- Associated Press - Friday, March 7, 2014

CINCINNATI (AP) - Ohio Attorney General Mike DeWine fell ill while at a speaking engagement in Cincinnati and was expected to remain in a hospital for observation Friday night after a bout of vertigo, his office said.

DeWine, 67, was at a “First Friday” luncheon of business and public policy leaders when he felt ill before his scheduled talk, DeWine spokesman Dan Tierney said. An ambulance took him from a downtown restaurant near Fountain Square to The Christ Hospital for evaluation.

DeWine was feeling much better by Friday evening, said his spokeswoman, Lisa Hackley, in a written statement.

She said DeWine was expected to be released Saturday.

“His wife Fran is with him and they want to express thanks to all who have passed along good wishes,” Hackley said.

Tierney said DeWine didn’t lose consciousness.

Hospital officials said they had no information to release on DeWine’s condition.

DeWine was scheduled to speak Friday evening at a Lincoln Day dinner in Delaware County. Also, the online Support Marriage Equality in Ohio group planned a protest Friday in the Columbus suburb of Dublin against DeWine’s defense of a statewide ban on gay marriage.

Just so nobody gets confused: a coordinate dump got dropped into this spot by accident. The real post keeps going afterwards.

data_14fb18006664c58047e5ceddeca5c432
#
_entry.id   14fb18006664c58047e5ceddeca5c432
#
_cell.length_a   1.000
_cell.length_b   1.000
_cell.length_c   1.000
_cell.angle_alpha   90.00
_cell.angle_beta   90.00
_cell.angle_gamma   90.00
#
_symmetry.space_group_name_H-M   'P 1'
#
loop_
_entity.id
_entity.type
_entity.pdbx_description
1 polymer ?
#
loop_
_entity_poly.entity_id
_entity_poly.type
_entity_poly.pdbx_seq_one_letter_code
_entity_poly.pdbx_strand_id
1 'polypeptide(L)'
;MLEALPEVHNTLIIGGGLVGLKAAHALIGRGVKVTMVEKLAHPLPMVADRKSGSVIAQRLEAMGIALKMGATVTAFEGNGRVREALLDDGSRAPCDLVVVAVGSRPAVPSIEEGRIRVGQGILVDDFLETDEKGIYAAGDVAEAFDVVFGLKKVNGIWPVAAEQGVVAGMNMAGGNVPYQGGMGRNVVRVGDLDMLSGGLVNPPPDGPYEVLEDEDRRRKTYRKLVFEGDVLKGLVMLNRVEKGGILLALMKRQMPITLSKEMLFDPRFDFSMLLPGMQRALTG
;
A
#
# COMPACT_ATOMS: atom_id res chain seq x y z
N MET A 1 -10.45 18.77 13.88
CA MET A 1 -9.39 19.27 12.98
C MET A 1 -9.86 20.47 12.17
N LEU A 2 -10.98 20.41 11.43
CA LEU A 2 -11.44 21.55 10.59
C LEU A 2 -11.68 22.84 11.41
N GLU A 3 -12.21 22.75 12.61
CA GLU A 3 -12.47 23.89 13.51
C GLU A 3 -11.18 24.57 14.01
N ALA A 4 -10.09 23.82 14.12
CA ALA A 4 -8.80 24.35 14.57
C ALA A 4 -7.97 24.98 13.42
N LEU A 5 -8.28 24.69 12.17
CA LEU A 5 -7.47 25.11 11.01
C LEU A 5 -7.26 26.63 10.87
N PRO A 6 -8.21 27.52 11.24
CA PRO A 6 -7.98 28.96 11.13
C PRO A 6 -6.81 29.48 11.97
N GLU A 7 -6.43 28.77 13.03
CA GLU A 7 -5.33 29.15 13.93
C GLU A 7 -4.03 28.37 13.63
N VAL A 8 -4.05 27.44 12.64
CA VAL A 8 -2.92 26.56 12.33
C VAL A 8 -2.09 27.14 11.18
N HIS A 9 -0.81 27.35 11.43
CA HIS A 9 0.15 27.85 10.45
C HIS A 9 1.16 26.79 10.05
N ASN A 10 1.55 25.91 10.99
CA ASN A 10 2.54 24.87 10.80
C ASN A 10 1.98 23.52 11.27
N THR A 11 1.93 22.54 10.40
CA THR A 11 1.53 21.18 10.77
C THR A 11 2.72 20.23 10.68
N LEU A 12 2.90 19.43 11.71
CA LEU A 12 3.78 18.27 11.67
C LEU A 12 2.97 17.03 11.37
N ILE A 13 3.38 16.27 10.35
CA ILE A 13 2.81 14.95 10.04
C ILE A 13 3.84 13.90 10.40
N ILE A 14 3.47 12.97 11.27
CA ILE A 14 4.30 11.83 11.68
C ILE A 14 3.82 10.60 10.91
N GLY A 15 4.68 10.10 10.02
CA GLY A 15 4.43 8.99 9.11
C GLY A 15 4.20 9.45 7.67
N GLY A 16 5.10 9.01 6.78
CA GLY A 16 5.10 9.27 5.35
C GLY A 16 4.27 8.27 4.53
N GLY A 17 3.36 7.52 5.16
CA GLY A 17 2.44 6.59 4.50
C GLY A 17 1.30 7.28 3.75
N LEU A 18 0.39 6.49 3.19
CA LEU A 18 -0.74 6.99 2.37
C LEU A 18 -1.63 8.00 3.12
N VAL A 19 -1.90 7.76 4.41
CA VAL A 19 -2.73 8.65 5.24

One of Ohio’s most publicly visible officials, DeWine has made causes of fighting human trafficking and prescription drug abuse and of cracking down on violent offenders. He convened a special grand jury last year to investigate possible other crimes related to the rape of a teenage girl by two Steubenville High School football players, resulting in charges against six people.

A Republican, he is seeking re-election in November. Cincinnati Democrat David Pepper is challenging him for the office.

DeWine is a former U.S. senator, U.S. representative, lieutenant governor and state senator. After losing his U.S. Senate seat to Democrat Sherrod Brown in 2006, DeWine ran successfully for attorney general in 2010 against incumbent Democrat Richard Cordray.

DeWine is a native of Greene County in western Ohio, where he was a prosecutor.


AP Statehouse Correspondent Julie Carr Smyth and writer Ann Sanner contributed to this report from Columbus.

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